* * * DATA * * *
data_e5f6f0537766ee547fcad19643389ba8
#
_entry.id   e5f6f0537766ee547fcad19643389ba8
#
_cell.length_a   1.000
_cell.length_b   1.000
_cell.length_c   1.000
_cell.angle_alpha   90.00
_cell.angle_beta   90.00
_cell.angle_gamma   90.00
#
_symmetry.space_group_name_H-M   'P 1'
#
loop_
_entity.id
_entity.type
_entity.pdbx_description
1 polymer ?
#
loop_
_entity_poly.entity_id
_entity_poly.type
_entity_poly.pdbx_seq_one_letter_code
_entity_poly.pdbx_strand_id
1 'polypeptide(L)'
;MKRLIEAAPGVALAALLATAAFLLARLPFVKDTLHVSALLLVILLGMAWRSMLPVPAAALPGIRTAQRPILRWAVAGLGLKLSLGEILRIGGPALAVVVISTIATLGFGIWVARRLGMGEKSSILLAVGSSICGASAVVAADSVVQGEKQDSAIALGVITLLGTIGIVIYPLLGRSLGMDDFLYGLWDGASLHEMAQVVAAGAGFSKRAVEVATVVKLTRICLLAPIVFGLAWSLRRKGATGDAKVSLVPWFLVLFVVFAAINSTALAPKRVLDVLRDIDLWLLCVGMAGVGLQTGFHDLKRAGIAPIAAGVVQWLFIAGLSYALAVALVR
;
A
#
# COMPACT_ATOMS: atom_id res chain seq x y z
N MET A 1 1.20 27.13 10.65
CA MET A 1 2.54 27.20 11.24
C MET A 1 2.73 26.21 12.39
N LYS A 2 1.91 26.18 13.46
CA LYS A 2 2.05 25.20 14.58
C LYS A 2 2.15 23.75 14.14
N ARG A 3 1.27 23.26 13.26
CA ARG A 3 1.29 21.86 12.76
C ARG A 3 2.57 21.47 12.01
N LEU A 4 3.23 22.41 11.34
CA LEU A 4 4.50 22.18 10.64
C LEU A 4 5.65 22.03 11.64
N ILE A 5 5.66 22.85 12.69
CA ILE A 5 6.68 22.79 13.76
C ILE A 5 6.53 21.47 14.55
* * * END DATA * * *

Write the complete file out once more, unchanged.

data_e5f6f0537766ee547fcad19643389ba8
#
_entry.id   e5f6f0537766ee547fcad19643389ba8
#
_cell.length_a   1.000
_cell.length_b   1.000
_cell.length_c   1.000
_cell.angle_alpha   90.00
_cell.angle_beta   90.00
_cell.angle_gamma   90.00
#
_symmetry.space_group_name_H-M   'P 1'
#
loop_
_entity.id
_entity.type
_entity.pdbx_description
1 polymer ?
#
loop_
_entity_poly.entity_id
_entity_poly.type
_entity_poly.pdbx_seq_one_letter_code
_entity_poly.pdbx_strand_id
1 'polypeptide(L)'
;MKRLIEAAPGVALAALLATAAFLLARLPFVKDTLHVSALLLVILLGMAWRSMLPVPAAALPGIRTAQRPILRWAVAGLGLKLSLGEILRIGGPALAVVVISTIATLGFGIWVARRLGMGEKSSILLAVGSSICGASAVVAADSVVQGEKQDSAIALGVITLLGTIGIVIYPLLGRSLGMDDFLYGLWDGASLHEMAQVVAAGAGFSKRAVEVATVVKLTRICLLAPIVFGLAWSLRRKGATGDAKVSLVPWFLVLFVVFAAINSTALAPKRVLDVLRDIDLWLLCVGMAGVGLQTGFHDLKRAGIAPIAAGVVQWLFIAGLSYALAVALVR
;
A
#
# COMPACT_ATOMS: atom_id res chain seq x y z
N MET A 1 1.20 27.13 10.65
CA MET A 1 2.54 27.20 11.24
C MET A 1 2.73 26.21 12.39
N LYS A 2 1.91 26.18 13.46
CA LYS A 2 2.05 25.20 14.58
C LYS A 2 2.15 23.75 14.14
N ARG A 3 1.27 23.26 13.26
CA ARG A 3 1.29 21.86 12.76
C ARG A 3 2.57 21.47 12.01
N LEU A 4 3.23 22.41 11.34
CA LEU A 4 4.50 22.18 10.64
C LEU A 4 5.65 22.03 11.64
N ILE A 5 5.66 22.85 12.69
CA ILE A 5 6.68 22.79 13.76
C ILE A 5 6.53 21.47 14.55